This week Jordan got to teach on his own. Last Wednesday, Nazmeen was summoned to Dhaka to work out the situation with her visa. Jordan was excited to take over the afternoon classes. Everything went great! In normal Bangla fashion Nazmeen’s visa was held up and all the officials were asking for bribes. A Panigram policy states that there will be no bribes paid for anything, this lead to a stay in Dhaka of almost a week before the situation could be settled and Naz became a legal worker once again. Jordan had the honor of leading his first full day of classes on his own. This turned out to be quite an adventure. The van left a half an hour late, leaving no time for the infamous table naps that are soo needed that early in the morning. It was a very stormy and rainy day and with these conditions we get to experience the lack of infrastructure in this country. NO POWER. The generator was turned on, but the generator only powers three fans and the projector. A dark and stormy day with no lights made it very hard to use the whiteboards and none of the students could see. To top it off, the lessons and video that were supposed to be used for the day, ended up being corrupted and would not play on the laptop. Hooray, a change of plans! Jordan ended up giving his M6 (highest level of fluency) classes the assignment of a presentation due on Sunday. “If I had $10 million dollars…” The M4s (earlier in the progression of classes) got to do a mixed review of everything that they have learned since we have arrived. All in all, after the morning issues of no power, no lights, no nap, and no lessons, Jordan was able to pull off a successful day of teaching on his own.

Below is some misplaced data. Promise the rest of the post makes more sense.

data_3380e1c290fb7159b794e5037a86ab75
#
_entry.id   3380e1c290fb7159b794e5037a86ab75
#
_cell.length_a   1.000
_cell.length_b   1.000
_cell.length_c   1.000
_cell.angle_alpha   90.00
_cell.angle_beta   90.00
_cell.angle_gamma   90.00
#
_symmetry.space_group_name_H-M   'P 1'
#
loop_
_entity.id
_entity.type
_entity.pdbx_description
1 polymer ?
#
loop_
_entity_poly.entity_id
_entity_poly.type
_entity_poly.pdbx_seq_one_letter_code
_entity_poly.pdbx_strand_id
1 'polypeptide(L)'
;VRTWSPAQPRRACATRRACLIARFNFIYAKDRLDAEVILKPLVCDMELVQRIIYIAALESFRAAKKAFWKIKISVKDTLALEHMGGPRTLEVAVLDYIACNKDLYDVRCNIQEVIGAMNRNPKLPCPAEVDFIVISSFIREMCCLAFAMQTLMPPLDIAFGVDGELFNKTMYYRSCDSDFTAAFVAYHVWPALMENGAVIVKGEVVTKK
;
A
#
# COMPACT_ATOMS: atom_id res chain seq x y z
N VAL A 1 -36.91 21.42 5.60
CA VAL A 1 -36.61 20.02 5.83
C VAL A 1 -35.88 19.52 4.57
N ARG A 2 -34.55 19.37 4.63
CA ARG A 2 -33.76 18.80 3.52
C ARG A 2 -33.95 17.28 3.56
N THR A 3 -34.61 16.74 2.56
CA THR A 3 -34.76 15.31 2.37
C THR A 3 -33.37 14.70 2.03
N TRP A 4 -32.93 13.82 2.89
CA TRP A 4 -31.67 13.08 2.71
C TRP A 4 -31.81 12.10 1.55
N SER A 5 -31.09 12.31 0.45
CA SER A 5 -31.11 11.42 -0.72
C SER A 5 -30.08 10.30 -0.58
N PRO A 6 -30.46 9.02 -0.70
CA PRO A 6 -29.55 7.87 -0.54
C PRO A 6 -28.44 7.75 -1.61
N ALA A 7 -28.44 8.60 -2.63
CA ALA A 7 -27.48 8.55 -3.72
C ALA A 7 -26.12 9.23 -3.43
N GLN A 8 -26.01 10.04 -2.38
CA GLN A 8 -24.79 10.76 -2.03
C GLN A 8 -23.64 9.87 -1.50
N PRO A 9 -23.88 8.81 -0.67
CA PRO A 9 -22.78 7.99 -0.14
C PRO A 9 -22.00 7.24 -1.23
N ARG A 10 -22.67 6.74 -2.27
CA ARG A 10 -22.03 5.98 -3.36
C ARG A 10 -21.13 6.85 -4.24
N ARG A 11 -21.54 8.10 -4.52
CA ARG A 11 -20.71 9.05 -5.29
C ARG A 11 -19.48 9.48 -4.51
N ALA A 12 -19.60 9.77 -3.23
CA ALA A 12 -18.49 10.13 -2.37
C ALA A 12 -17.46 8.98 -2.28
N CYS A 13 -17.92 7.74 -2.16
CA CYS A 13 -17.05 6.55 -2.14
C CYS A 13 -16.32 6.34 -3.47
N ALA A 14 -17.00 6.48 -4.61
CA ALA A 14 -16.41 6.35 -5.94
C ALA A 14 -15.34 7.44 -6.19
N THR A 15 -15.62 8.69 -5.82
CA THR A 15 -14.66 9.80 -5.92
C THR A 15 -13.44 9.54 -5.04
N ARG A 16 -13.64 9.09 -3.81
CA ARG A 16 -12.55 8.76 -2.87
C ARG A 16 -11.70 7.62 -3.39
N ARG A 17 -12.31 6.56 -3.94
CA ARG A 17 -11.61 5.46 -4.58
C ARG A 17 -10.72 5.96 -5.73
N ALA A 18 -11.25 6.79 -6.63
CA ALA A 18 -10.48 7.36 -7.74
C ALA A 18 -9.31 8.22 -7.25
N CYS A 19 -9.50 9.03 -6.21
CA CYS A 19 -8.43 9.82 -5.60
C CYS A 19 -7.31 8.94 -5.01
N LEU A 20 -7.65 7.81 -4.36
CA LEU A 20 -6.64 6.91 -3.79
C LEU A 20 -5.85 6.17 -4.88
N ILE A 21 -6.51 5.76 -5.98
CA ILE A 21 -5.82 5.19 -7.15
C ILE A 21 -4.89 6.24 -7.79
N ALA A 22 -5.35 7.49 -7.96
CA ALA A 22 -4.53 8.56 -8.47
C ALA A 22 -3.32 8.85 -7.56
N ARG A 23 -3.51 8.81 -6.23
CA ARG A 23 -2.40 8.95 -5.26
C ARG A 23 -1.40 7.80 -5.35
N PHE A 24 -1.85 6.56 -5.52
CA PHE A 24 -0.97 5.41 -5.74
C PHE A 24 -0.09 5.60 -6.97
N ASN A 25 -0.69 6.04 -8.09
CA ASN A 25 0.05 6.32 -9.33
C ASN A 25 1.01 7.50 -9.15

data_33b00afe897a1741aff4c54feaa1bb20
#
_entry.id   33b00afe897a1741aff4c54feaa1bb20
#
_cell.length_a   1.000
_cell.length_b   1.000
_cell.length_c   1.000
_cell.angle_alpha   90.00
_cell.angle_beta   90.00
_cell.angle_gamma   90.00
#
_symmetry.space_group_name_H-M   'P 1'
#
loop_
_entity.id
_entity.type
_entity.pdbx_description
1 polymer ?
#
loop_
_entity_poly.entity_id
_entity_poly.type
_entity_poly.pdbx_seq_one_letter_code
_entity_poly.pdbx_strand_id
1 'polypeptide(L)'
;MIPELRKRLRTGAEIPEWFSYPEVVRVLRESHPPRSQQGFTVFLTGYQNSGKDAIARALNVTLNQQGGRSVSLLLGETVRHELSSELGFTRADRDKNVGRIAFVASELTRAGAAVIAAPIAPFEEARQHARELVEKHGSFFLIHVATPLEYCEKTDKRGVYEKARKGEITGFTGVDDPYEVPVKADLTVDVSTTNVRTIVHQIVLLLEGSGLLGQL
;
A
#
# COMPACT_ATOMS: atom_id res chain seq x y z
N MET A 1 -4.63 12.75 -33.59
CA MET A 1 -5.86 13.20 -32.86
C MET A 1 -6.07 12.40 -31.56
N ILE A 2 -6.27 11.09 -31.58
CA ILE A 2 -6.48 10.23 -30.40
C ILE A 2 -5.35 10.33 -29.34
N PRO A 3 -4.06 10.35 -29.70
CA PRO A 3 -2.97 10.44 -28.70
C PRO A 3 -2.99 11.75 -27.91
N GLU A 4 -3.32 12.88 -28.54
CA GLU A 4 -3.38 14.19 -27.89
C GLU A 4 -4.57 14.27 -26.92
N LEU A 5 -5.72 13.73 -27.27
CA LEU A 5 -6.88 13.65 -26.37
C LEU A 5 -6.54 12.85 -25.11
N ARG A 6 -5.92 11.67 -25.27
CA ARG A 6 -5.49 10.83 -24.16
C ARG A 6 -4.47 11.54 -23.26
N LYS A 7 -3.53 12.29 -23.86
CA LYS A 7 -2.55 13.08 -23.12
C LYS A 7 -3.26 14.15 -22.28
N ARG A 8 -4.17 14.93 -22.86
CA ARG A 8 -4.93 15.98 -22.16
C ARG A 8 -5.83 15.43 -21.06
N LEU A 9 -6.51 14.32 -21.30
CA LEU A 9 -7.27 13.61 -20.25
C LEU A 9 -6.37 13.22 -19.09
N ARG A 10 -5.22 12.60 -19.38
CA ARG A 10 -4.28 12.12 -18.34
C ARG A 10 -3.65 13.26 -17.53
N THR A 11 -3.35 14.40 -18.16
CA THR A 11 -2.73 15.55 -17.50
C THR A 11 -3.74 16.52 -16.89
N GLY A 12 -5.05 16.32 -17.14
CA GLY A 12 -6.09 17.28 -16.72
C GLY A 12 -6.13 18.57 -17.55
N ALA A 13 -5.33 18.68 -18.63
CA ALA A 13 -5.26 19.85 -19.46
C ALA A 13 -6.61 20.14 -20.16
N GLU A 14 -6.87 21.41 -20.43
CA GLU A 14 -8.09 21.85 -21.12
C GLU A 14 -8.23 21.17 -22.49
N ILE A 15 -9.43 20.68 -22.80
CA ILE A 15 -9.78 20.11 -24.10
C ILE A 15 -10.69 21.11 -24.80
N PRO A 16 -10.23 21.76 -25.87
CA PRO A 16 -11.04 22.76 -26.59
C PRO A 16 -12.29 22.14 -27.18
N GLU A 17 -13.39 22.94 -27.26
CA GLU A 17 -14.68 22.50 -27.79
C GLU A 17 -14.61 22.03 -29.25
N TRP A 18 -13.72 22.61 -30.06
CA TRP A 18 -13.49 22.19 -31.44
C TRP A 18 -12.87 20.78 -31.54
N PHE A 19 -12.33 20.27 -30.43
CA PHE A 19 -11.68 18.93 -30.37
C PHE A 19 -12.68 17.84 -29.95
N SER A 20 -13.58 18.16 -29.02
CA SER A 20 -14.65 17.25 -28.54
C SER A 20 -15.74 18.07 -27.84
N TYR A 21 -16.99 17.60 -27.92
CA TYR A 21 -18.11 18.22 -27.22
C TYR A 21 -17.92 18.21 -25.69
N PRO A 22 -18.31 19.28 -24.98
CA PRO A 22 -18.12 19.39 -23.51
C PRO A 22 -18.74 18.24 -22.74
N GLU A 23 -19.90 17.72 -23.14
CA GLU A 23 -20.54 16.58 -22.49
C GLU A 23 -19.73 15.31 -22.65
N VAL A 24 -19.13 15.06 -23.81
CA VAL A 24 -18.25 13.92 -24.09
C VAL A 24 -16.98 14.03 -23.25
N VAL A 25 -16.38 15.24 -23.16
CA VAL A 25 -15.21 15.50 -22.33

Now that we have been here for almost a month, we are starting to be recognized. The other day after the international festival we were in an easy bike on our way back and the guy sitting by me leans over and says you live in that blue house and work for Panigram, right? I had never seen this guy and was a little unnerved, but quickly I realized I do stick out like a sore thumb. His name is Regin and he applied for the English teacher position but didn’t get it because English wasn’t his first language. We now see him around town all over, usually with our friend Babu the soda vendor by the railroad tracks. Babu gives us a great deal on 1 liter of coke, Tk50 or about $0.75. Whenever, we pass by he waves at us, it’s nice to have people wave at you. It’s even more noticible in the small village we work in, on market days if we need help translating all we have to do is look around and someone will see us and come to our aid. I am really making progress on my Bangla, I’m nowhere near conversational but I am starting to string words, albeit with terrible grammer, but it helps a lot in terms of public relations. If there is time this week I’ll post a list of numbers, foods, and common phrases.
The girls and I found out that Rajesh, the landscape architect, was planning to have some organic farmland on the resort grounds. This is perfect for our organic farming project as it’s a highly controlled atmosphere that already has space reserved. I have a phone call with him on Tuesday to talk details. I am looking forward to talking to him, as the last week has had little movement in physical progress of the project. We have plans to start our quick compost Monday, keep your fingers crossed that our friend Sumon was able to coordinate 32 kg of cow manure and 16 kg of rice husk. Yup that’s right, 70 lbs of cow poo; and it all gets to be mixed by hand, Yay, more poo!!! I swear. Oh, speak of (you knew deep down it was coming), we have successfully avoided pit toilets until this week when Jordan tackled that problem at Union Council head on (ha, get the pun?). He said it wasn’t bad, but was glad it was a private pit toilet as opposed to the more common communal pit toilet room and that he was really glad there was T.P. available.